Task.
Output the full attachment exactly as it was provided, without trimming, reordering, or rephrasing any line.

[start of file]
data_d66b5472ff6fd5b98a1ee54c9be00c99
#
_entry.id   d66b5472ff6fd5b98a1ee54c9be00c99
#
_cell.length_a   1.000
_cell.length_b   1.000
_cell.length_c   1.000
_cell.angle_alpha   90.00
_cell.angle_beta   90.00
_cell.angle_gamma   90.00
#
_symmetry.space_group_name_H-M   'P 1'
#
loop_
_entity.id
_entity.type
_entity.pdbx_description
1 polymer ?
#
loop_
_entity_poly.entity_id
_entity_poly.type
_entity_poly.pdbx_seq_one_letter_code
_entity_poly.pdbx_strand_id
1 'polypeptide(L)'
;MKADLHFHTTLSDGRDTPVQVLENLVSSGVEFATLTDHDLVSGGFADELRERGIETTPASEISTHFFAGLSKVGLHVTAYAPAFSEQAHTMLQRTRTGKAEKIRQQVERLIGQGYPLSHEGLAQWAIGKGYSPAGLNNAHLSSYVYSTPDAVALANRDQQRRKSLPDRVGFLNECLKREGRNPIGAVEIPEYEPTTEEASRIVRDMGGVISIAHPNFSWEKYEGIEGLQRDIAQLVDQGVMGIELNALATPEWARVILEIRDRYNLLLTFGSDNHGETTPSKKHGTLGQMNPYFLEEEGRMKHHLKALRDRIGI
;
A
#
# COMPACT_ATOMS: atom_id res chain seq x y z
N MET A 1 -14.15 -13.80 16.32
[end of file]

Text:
data_d66b5472ff6fd5b98a1ee54c9be00c99
#
_entry.id   d66b5472ff6fd5b98a1ee54c9be00c99
#
_cell.length_a   1.000
_cell.length_b   1.000
_cell.length_c   1.000
_cell.angle_alpha   90.00
_cell.angle_beta   90.00
_cell.angle_gamma   90.00
#
_symmetry.space_group_name_H-M   'P 1'
#
loop_
_entity.id
_entity.type
_entity.pdbx_description
1 polymer ?
#
loop_
_entity_poly.entity_id
_entity_poly.type
_entity_poly.pdbx_seq_one_letter_code
_entity_poly.pdbx_strand_id
1 'polypeptide(L)'
;MKADLHFHTTLSDGRDTPVQVLENLVSSGVEFATLTDHDLVSGGFADELRERGIETTPASEISTHFFAGLSKVGLHVTAYAPAFSEQAHTMLQRTRTGKAEKIRQQVERLIGQGYPLSHEGLAQWAIGKGYSPAGLNNAHLSSYVYSTPDAVALANRDQQRRKSLPDRVGFLNECLKREGRNPIGAVEIPEYEPTTEEASRIVRDMGGVISIAHPNFSWEKYEGIEGLQRDIAQLVDQGVMGIELNALATPEWARVILEIRDRYNLLLTFGSDNHGETTPSKKHGTLGQMNPYFLEEEGRMKHHLKALRDRIGI
;
A
#
# COMPACT_ATOMS: atom_id res chain seq x y z
N MET A 1 -14.15 -13.80 16.32